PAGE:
Castellotti was really trying and got below 4min 20sec and then did 4 min 17.1 sec, but Fangio bettered this with 4min 14.8sec, and put in a number of laps around this figure, trying hard and taking his front wheels over the grass verges, while his rear ones were sliding outwards under power.
Schell was beginning to show the paces of the Vanwall, knocking seconds off each lap, while Trintignant was following him closely. Frere was obviously enjoying the Lancia/Ferrari now the track was dry, and Behra began to make a big effort. Meanwhile, Perdisa was still touring round, no faster than Rosier, Villoresi was taking things quietly and Scotti was happily putting in lap after lap in his Connaught. Poor Godia blew up his nice new car before he had really become accustomed to the circuit, and Schell brought him back to the pits on the tail of his Vanwall.
Gould was more worried about bursting his car on such a fast circuit than making a good time, and Pilette was rather slow with the Lancia/Ferrari. Collins was still doing very little practice, though Fangio and Castellotti were going round and round, both giving all they had got. Towards the end of the afternoon Fangio was fastest with 4min 14.4sec, then came Moss with 4 min 14.8 sec, the strong wind holding them back down the straight, and Castellotti was third fastest with 4 min 16 sec.
Behra kept trying and gradually carved his time down until he equalled Castellotti’s time, and then Collins went out and in a very few laps upset both of them by making third fastest of the day with 4 min 15.3 sec, and considering how little practice he had been doing, this was a most remarkable time. Schell wound himself up and up until he got in a 4 min 19 sec and the Vanwall was going so well that it was estimated that Moss could have got it round in 4 min 12 sec. Fangio, Moss, Collins, Castellotti and Behra were the only ones to break 4 min 20 sec, the rest of the field being some way back.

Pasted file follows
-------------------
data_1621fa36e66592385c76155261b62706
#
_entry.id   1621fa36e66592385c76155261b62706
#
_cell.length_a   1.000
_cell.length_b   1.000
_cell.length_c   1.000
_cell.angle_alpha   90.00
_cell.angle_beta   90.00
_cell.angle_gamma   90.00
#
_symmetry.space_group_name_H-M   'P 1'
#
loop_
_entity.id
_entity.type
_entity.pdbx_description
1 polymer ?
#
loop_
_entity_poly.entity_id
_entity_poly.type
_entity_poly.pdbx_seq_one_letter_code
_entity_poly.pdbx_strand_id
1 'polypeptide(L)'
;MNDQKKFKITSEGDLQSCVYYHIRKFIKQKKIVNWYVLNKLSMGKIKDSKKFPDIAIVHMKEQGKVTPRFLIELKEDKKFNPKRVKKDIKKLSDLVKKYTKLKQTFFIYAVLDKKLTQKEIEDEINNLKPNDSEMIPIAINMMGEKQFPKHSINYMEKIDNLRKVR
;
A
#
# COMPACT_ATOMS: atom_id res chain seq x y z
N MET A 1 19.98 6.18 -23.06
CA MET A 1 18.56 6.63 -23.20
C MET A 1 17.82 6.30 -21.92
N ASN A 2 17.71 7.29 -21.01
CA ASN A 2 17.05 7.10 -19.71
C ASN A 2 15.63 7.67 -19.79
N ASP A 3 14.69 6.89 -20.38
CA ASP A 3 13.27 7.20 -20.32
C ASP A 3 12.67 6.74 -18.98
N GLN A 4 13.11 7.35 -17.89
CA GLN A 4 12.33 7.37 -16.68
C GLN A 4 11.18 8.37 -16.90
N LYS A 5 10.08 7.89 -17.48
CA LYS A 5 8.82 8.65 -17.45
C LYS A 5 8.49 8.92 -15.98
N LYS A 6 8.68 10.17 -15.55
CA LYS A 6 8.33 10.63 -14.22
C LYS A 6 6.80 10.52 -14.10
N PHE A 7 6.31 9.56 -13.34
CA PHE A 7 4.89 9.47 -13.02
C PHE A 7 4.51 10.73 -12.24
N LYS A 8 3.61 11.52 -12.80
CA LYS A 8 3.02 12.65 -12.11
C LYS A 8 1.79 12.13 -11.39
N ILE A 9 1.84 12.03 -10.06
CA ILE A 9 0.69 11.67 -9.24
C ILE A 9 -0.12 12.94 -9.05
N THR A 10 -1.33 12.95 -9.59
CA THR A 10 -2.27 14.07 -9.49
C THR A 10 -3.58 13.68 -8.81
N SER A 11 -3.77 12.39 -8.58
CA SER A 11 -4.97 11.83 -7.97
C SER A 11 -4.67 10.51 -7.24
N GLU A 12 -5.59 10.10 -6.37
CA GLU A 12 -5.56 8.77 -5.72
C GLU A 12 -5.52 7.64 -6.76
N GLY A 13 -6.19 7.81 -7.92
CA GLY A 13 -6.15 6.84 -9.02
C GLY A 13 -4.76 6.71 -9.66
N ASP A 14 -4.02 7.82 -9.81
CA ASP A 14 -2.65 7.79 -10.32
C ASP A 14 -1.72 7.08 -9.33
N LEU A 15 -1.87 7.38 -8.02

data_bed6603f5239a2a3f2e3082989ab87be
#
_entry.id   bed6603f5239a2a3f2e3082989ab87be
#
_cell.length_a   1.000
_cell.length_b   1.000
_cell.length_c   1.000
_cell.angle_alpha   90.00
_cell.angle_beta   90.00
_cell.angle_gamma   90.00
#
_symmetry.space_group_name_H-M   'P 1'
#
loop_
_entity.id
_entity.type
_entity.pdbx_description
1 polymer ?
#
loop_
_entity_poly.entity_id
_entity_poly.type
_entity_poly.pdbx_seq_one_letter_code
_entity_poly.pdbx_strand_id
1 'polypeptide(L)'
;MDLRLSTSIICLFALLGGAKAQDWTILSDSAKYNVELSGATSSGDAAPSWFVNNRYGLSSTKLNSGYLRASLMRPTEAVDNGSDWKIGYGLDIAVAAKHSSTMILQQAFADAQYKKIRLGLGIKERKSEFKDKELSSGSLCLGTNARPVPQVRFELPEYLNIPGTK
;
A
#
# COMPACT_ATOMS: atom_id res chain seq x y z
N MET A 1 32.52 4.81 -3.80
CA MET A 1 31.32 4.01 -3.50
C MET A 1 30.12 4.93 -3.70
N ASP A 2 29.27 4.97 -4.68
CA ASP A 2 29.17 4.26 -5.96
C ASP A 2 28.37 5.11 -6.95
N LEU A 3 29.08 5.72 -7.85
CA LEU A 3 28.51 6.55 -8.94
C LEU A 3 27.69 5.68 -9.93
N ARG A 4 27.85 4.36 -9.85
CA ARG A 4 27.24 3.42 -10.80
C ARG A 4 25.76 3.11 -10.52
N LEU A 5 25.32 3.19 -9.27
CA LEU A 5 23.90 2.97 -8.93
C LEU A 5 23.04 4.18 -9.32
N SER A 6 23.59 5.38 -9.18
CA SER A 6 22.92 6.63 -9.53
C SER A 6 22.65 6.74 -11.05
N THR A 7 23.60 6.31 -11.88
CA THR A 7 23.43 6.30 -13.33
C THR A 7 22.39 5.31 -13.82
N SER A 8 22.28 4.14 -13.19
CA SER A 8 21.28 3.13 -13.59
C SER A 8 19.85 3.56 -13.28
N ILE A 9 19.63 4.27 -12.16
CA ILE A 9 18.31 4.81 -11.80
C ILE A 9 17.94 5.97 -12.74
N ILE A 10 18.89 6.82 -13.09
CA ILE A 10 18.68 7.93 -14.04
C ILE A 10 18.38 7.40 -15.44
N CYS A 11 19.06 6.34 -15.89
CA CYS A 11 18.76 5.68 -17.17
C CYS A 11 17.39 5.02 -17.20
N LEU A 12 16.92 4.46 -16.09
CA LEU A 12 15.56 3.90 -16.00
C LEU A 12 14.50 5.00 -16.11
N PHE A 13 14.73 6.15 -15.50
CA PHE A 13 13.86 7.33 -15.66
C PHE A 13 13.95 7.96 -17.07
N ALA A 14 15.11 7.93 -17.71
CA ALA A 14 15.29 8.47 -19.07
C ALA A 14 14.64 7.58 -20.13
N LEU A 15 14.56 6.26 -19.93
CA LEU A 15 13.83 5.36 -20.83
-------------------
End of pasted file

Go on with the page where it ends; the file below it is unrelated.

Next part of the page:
On Sunday the rain returned and the cars were lined up on the grid in a very damp atmosphere. Maserati had decided not to use their fuel-injection engine as the consumption was too high and nowadays there is no time for a refuelling stop. Consequently, the sleek new Maserati was fitted with a normal carburetter engine for Moss to use, and in view of the bad feeling he had caused between the two Italian teams Hawthorn decided not to drive at all.
All 15 starters got away as the flag fell, though Fangio was slow off the mark and by the L’Eau Rouge bridge Moss was leading, followed by Collins, while Castellotti and Behra carved-up Fangio as they took the left-hand bend. Away over the hill went Moss, with the rest in hot pursuit and as the tail-enders took the left-hand bend at the top of the Burnenville Forest there was a slight shuffle during which Scotti went sideways, and Godia in avoiding him pressed the wrong pedal and shot off the road. Having broken his own car in practice he was using the spare factory car, the long-nose prototype, and it had the pedals the opposite way round to his car, hence the error.
Scotti was in trouble with his brake mechanism and stopped at the end of the lap for adjustments, and meanwhile Moss was forging along with the three Lancia/Ferraris in hot pursuit. At the end of the second lap Moss was 4 seconds ahead of the Maranello trio who were in a tight bunch in the order Castellotti/Fangio/Collins. Already there was a long gap and then came Schell, Trintignant, Behra and Frere in close company, while at the back Gould led Perdisa, Pilette, Rosier and Villoresi; Scotti still being at the pits.
On lap three, when Fangio got past Castellotti, Moss was 6.5 seconds ahead, but this did not worry the number one Ferrari man and he carved this down to 3 1/2 seconds the next lap and on the fifth time round he was in the lead. Now there was nothing Moss could do and lap after lap the gap widened, and the other two Ferrari team men dropped back and settled down to consistent running. Trintignant took the lead of his foursome, the two Vanwalls going well, but then he suffered a loss of power and called at the pit, leaving Behra well ahead in fifth place, with Schell and Frere very close together for sixth place.